Where Dr Shaw and I disagree is that he clearly believes some people deserve to be killed when it is considered to be “most appropriate”. The problem with this is the people who are making the judgment about what is appropriate. I would venture to say that, judged by Christian standards, governments such as that of the People’s Republic of China do not make appropriate judgments about who deserves to die.
Dr Shaw enlists the support of St Paul to argue the case for capital punishment. Unfortunately
St Paul also states on three occasions that slaves should obey their masters (Ephesians 6:5, Colossians 3:22, Titus 2:9), as does St Peter (1 Peter 2:18). When Pope Francis added his support to those who are seeking to combat modern slavery, I did not hear any voices of dissent who objected that the Bible
allows slavery. Peter and Paul were men of their time who accepted slavery as a fact of life, but the world changes.
Any specific piece of Bible teaching has to be measured against the teaching of the Bible as a whole. Despite all the bloodthirsty episodes in the Old Testament, with Joshua slaughtering thousands in the name of the Lord. In the light of the life and teaching of Jesus we can conclude that God’s message to humanity is a pro-life one. How can you be pro-life and execute people?
Harrogate, North Yorkshire
The spiritual grind
SIR – I could not attend the Eucharistic celebration in Liverpool but merely hearing about its success gave me a spiritual boost (Britain news analysis, September 14). The Catholic faith is by no means dead in this land.However, without a massive back-up of daily devotion and sacrifice, I fear the National
Eucharistic Congress will not have much lasting effect. One does not save one’s soul by getting spiritually high on mass meetings.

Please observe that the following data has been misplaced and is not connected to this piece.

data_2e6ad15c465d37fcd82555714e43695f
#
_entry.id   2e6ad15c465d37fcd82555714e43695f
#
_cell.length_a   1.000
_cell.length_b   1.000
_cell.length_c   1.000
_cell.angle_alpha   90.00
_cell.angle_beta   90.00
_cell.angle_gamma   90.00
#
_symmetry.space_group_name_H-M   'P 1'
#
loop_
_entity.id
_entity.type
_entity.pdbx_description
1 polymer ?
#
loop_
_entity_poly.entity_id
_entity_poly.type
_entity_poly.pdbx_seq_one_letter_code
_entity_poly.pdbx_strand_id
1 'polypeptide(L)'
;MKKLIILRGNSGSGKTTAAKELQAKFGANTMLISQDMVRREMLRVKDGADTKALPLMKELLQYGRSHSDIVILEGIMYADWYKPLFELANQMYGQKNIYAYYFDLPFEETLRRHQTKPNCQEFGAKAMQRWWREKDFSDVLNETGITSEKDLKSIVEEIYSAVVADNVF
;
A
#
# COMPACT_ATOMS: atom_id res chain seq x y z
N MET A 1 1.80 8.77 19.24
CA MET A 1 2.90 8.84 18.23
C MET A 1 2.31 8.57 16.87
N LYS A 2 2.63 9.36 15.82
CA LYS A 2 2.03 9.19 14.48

Our Lady in all her appearances always exhorts us to prayer and penance, that is, the daily grind of bearing the crosses that Our Lord puts on each one of us. It is not so exciting as huge gatherings, but this is the purchase price of real graces from God. He is never short of willing sharers in His joys but is always lonely in His sufferings.
SIR – It has been terrible to hear what has been going on in the Catholic Church recently, even in the highest places. However, one of our priests reminded us recently of the mixtus orbis (the “mixed world’’ of good and evil) and that it will not be sorted out until the end.
At the moment we are all mixed up together. This is not an indication that no one is in charge or watching it all. It is merely a further indication that great care should be taken.
It’s only polite
SIR – What a great article regarding the reintroduction of the Extraordinary Form Mass at St Bede’s (Feature, October 12). We are fortunate in the North East to have Saturday and Sunday Masses celebrated by Fr Michael Brown at St Joseph’s in Gateshead. Fr Michael is also the Latin Mass Society chaplain for the north of England.
What especially struck me was the comment regarding the Ordinary Form Mass in English celebrated ad orientem. It would be wonderful if all priests celebrated in the manner as we should all pray to God facing Him. How rude would we be thought if we talked to someone with our back to them?
Newcastle upon Tyne, Tyne and Wear